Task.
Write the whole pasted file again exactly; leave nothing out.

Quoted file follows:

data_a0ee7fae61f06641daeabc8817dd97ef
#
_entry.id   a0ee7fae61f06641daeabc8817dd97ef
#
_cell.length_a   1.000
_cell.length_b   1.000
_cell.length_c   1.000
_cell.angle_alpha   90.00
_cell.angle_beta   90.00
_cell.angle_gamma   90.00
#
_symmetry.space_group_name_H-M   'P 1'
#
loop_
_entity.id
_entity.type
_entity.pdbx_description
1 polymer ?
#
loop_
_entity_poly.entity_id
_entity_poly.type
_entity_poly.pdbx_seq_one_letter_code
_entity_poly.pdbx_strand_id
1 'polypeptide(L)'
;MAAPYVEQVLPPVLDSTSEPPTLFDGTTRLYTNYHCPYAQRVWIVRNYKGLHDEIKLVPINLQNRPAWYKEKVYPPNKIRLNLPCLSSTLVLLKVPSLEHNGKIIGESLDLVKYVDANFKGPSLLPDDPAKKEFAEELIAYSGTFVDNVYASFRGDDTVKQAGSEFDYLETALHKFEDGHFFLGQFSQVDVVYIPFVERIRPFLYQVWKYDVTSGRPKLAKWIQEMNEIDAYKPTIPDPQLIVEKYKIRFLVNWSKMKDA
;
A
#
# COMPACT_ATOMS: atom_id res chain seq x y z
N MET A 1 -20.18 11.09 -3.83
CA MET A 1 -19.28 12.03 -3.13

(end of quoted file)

data_a0ee7fae61f06641daeabc8817dd97ef
#
_entry.id   a0ee7fae61f06641daeabc8817dd97ef
#
_cell.length_a   1.000
_cell.length_b   1.000
_cell.length_c   1.000
_cell.angle_alpha   90.00
_cell.angle_beta   90.00
_cell.angle_gamma   90.00
#
_symmetry.space_group_name_H-M   'P 1'
#
loop_
_entity.id
_entity.type
_entity.pdbx_description
1 polymer ?
#
loop_
_entity_poly.entity_id
_entity_poly.type
_entity_poly.pdbx_seq_one_letter_code
_entity_poly.pdbx_strand_id
1 'polypeptide(L)'
;MAAPYVEQVLPPVLDSTSEPPTLFDGTTRLYTNYHCPYAQRVWIVRNYKGLHDEIKLVPINLQNRPAWYKEKVYPPNKIRLNLPCLSSTLVLLKVPSLEHNGKIIGESLDLVKYVDANFKGPSLLPDDPAKKEFAEELIAYSGTFVDNVYASFRGDDTVKQAGSEFDYLETALHKFEDGHFFLGQFSQVDVVYIPFVERIRPFLYQVWKYDVTSGRPKLAKWIQEMNEIDAYKPTIPDPQLIVEKYKIRFLVNWSKMKDA
;
A
#
# COMPACT_ATOMS: atom_id res chain seq x y z
N MET A 1 -20.18 11.09 -3.83
CA MET A 1 -19.28 12.03 -3.13